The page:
Make These Toys: 101 Clever Creations Using Everyday Items
Format: PDF / Kindle (mobi) / ePub
An ingeniously simple and fully-illustrated book for crafting toys from objects found around the house.
This clever guide focuses on fun, homemade projects using materials anyone can find around the house or that can be purchased for a fraction of what a commercially-produced toy can cost. Using everyday objects from cardboard tubing to paper to clothespins, readers will discover how to make such projects as:
• A milk carton balloon boat
• A rubber band banjo
• A cardboard tube kaleidoscope
• An embroidery hoop tambourine
• And more
Perfect for parents and teachers, these projects enable families to spend less while keeping entertained. Because fun doesn't always have to come in a box-sometimes, it's the box itself.
fingers to gently open the seam, then flatten out the box. Cut off the top and bottom flaps plus the front panel. What you have left is the back of the box as the center panel between two skinny sides. Flip this over so the plain cardboard side faces up. Trim the skinny side panels so they are half as tall as the center panel. Trim the top of the center panel into the shape of a roof (e.g., sloped roof, parapets, gabled roof, flat-topped skyscrapers.). Use the ruler to sketch a door in
clothespins or bought them from peddlers who traveled the countryside until David M. Smith invented the first hinged clothespin in 1853. ◆ In 1976, sculptor Claes Oldenburg made a 45-foot-high clothespin sculpture that stands in Philadelphia. ◆ The Smithsonian’s National Museum of American History in Washington, DC, had an exhibition called “American Clothespins” in 1998 that traced the history of the humble gadget. Anatomy of a Clothespin Clothespin People These fine folks are the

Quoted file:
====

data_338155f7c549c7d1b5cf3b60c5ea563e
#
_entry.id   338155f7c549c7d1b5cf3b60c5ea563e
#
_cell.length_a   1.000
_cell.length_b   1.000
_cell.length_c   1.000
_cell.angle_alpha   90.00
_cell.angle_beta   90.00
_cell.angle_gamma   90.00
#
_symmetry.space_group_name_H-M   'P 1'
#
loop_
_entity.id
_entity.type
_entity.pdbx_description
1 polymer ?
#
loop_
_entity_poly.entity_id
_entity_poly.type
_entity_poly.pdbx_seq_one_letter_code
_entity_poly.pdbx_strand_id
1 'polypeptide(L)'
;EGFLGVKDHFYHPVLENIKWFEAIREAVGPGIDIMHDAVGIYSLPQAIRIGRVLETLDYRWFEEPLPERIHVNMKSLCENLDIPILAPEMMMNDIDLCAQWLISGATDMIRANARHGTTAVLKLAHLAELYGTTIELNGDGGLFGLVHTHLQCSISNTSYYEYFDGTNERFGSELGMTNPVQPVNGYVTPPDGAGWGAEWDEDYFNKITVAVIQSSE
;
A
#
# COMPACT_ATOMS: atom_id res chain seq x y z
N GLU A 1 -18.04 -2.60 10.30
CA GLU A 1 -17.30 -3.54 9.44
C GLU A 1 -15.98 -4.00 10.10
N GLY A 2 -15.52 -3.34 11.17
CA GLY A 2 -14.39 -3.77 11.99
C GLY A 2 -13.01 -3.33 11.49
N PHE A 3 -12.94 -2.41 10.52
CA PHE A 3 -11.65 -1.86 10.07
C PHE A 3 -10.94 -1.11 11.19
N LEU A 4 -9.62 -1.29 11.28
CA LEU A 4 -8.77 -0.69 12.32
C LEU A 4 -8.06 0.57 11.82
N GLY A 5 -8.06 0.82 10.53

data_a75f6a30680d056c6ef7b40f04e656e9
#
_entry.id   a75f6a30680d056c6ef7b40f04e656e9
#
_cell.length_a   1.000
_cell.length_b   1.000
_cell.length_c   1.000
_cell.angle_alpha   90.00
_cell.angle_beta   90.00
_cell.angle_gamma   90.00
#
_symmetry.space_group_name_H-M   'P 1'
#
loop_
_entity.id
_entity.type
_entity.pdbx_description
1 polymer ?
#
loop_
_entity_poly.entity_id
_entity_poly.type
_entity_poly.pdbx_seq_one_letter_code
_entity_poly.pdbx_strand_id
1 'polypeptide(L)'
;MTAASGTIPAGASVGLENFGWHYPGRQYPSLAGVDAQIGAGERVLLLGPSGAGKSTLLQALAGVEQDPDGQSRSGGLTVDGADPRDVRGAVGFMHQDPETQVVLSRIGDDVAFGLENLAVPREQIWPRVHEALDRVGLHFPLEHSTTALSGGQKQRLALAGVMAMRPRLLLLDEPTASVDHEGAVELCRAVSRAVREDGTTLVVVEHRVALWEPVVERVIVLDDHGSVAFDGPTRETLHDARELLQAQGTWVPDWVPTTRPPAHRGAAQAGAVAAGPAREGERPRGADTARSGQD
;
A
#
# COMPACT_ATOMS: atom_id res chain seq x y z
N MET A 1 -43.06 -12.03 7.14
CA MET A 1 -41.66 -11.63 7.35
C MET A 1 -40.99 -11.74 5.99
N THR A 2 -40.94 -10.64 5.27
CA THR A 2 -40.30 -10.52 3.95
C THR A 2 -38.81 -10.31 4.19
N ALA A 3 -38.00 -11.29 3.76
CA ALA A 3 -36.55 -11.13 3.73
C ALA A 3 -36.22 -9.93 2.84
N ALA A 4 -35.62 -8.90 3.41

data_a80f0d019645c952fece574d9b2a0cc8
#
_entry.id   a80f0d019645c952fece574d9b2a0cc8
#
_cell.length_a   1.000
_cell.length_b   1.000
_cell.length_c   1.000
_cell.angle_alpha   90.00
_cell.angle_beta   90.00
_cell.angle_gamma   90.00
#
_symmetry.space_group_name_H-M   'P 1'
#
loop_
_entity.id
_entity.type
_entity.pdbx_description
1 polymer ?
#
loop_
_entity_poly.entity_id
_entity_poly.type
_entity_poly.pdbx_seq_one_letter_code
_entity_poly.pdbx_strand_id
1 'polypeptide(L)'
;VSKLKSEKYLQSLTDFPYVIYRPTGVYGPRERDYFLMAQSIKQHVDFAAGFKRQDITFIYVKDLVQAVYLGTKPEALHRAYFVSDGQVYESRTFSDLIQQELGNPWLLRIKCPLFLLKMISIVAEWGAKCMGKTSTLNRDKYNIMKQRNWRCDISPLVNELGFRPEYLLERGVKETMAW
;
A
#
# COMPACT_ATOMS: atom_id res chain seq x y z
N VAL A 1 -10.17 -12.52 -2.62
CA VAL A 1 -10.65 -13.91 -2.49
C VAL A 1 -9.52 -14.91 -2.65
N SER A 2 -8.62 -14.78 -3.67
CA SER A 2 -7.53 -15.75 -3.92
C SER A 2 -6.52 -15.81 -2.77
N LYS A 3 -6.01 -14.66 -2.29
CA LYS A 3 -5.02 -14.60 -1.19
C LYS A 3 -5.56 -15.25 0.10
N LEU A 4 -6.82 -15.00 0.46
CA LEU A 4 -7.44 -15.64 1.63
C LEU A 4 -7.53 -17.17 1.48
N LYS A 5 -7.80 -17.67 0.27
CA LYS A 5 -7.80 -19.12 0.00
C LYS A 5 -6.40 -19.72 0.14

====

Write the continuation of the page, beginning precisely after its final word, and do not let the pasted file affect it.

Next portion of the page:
other ear, and pinch. Snip the elastic where you’re pinching. Hold a felt mask up to your face and make a dot on each side of the mask, just above your ears. Remove the mask from your face and poke a small hole at each mark, then slip the ends of the elastic through the holes, from the back to the front, and tie small knots. Make the Facial Features On the other pieces of felt, sketch and cut out a variety of hairstyles, hats, eyebrows, noses, lips, mustaches, and beards to fit the
trips before there were handheld electronic games. Seriously old-school. MATERIALS poster board ■ two round transparent plastic container lids16 ■ markers ■ scissors ■ glue stick ■ two round beads17 ■ masking tape With a marker, outline the shape of a lid onto the poster board, then cut it out, being sure to cut on the inside of the line so that the poster board circle will fit inside the lid. You may need to trim it to make it fit. Use markers to draw a face on the poster board, then
whammy diddles. They were originally made of wood. Mama and Baby Bird Whirligig Whirligigs are usually made with a windmill attachment so they spin outside, but in this version, a hand crank turns the mama and baby birds pecking at seeds. MATERIALS flimsy wire hanger ■ needle-nose pliers ■ four rubber bands ■ adult-sized shoe box with lid26 ■ ruler ■ pencil ■ utility knife ■ pushpin ■ scissors ■ markers and/or construction paper, feathers, glue (optional) ■ hole punch ■ two prong paper